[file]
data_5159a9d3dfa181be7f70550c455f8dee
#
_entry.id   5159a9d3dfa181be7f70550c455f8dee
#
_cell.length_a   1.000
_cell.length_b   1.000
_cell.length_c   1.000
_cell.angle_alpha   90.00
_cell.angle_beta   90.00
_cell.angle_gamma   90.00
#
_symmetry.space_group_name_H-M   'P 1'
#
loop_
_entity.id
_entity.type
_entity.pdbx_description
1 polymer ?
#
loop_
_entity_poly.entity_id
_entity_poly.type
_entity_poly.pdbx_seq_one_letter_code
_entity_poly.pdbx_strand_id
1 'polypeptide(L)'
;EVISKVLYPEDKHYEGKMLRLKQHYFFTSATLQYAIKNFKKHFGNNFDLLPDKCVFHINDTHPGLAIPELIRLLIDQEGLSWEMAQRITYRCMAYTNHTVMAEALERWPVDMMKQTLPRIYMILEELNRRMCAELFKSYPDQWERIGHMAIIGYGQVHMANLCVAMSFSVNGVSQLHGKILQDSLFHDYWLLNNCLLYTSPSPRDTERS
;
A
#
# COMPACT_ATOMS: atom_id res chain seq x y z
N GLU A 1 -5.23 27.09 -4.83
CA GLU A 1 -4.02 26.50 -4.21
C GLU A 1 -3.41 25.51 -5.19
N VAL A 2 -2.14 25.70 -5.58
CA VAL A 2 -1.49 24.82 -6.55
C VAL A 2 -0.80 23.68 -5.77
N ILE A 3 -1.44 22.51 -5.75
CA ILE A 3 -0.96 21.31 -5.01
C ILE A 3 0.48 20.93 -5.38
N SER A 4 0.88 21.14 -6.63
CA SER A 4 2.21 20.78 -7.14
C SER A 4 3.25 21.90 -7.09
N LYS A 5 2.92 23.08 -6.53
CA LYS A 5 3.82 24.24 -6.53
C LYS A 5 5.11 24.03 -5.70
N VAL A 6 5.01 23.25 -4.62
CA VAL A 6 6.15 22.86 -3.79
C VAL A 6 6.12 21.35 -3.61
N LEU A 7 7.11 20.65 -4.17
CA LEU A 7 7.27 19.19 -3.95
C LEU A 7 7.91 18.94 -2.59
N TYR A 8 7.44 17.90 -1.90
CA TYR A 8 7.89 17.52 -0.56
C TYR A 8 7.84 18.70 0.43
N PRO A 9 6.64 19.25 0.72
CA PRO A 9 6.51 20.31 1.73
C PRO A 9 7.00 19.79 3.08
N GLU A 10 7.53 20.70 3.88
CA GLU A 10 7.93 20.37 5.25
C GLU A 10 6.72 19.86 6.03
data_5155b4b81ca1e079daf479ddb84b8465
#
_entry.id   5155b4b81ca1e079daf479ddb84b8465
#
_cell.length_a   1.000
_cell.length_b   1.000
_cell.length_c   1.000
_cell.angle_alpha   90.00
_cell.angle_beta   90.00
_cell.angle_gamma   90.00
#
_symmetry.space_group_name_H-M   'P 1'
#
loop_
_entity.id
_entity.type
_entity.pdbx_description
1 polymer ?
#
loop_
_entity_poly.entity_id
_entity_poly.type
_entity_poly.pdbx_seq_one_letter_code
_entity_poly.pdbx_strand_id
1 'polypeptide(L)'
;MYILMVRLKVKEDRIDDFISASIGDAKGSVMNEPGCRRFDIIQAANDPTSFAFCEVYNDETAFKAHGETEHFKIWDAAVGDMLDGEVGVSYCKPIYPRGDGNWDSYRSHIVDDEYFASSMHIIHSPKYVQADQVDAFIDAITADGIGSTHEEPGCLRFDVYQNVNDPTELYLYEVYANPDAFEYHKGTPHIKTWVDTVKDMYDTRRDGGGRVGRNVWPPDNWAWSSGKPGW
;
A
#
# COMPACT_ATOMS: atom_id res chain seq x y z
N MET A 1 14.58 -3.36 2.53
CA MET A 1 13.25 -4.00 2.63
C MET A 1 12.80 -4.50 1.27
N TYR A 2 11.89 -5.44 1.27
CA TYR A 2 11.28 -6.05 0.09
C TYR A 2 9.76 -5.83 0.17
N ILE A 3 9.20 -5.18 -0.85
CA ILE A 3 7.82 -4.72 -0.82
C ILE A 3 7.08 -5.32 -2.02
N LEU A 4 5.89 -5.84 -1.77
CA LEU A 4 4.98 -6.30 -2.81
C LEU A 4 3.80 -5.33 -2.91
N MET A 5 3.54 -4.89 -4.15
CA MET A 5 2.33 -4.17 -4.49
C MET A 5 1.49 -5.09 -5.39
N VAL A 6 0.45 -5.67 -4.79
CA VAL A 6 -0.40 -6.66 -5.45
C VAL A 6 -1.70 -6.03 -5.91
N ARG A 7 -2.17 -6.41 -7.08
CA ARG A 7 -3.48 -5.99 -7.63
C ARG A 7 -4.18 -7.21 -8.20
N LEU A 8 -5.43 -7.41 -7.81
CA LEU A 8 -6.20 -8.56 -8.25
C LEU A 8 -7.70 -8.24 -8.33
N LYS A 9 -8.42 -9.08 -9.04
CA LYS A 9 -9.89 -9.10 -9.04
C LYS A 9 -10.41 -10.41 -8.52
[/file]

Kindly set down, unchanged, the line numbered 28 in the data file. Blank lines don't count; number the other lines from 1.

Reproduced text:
A